BUT, there is a definite difference.  Walt's a time bomb, he's unstable, and it's because he can't find a balance.  He's brilliant, moreso than Mike and Hank are street smart.  And that's the heart of it all.  Perhaps making Walt over-the-top evil in this episode, in small dosesjuxtaposed to Mike's seemingly reasonable ends-justify-the-means existence, was the point.  Mike's not destined for greatness.  Walt is, whether it's for good (his failed opportunity at being a chemical applications magnate), or evil - like Gus.

Shoot the Critic
Shoot the Critic

Another great episode! As you stated, we get yet another great cold open -again of food. There's such a strong focus on the precision with which these  people handle their food (and later Lydia's extreme pickiness with her tea; she clearly doesn't fit into the fast-food environment). You pose an interesting notion of expansion - that we get to see the global of the criminal world Walt and Jesse are in. Although we got little Jesse, Aaron Paul did a great job with the performance this week. - Shoot the Critic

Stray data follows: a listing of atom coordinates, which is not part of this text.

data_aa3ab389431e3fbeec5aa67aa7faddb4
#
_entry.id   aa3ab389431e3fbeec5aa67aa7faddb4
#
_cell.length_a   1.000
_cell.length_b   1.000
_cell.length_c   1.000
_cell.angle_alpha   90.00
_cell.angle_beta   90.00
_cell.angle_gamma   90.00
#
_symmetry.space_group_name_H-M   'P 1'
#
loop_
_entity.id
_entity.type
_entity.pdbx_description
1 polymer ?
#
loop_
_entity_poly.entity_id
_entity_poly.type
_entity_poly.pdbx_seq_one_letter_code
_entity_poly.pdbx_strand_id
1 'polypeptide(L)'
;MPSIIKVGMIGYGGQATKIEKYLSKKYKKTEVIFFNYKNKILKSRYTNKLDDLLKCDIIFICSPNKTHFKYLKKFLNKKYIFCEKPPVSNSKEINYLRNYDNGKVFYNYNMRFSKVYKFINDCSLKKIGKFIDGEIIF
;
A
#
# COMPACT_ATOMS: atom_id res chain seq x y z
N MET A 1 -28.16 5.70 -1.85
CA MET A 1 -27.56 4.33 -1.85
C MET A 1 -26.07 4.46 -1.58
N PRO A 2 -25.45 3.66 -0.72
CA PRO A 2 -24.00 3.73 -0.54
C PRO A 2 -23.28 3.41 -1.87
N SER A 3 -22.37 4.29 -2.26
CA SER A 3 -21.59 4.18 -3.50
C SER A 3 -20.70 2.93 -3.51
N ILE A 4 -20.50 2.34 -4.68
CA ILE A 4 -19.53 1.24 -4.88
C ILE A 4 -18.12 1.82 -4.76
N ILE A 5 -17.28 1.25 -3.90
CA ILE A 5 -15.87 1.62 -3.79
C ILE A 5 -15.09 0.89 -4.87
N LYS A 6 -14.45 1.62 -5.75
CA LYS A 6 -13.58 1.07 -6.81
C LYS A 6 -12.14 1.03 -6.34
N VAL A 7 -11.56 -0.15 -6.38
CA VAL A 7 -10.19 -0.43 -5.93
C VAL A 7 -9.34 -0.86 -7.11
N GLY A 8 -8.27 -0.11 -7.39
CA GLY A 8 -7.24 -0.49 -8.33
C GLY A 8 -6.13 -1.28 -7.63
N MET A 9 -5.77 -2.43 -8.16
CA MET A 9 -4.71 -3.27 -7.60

Scandalbob
Scandalbob

My vote for Best Scene- Lydia tries to call Mike by the name Duane in the diner and the waitress gives her a look and says "What'll you have Mike?" It just showed that everybody saw thru Lydia. Her "Cloak and Dagger" bit only showed how much of an amateur she is...

HatterasGirl
HatterasGirl

Good review. I love this show. Small point: I think you meant Michael "Moore-ian" and not Michael Bloomberg, isn't he some kind of economist?

CraigInPhoenix
CraigInPhoenix

 Mike Bloomberg is the mayor of NYC who was recently trying to pass a law that would have limited the size of soft drinks in NYC.

HatterasGirl
HatterasGirl

Gotcha, that's right. I guess I thought it was a "fast food nation" reference, my bad.

Nif_McFly
Nif_McFly

Great epsiode, real Mike heavy which I liked because there was so little Mike after he got shot up in Mexico last season. Anyone else notice that as Walt put the ricin cigarette in the wall, one of the books on his nightstand is titled, "The Bastard," pretty fitting for Walt's character as he has progressed through out the show.

katie1421
katie1421

Man, Walt is just flying to whole new heights of megalomaniacal awfulness this year, isn't he? The last scene with Skyler was the worst, but I thought the scene in Saul's office was pretty telling too - even though Jesse is insisting that there's no methylamine to be found, Walt just insists that there will be, as if it's just going to manifest itself according to his will or something (and, thanks to Mike's sparing of Lydia, it now probably will).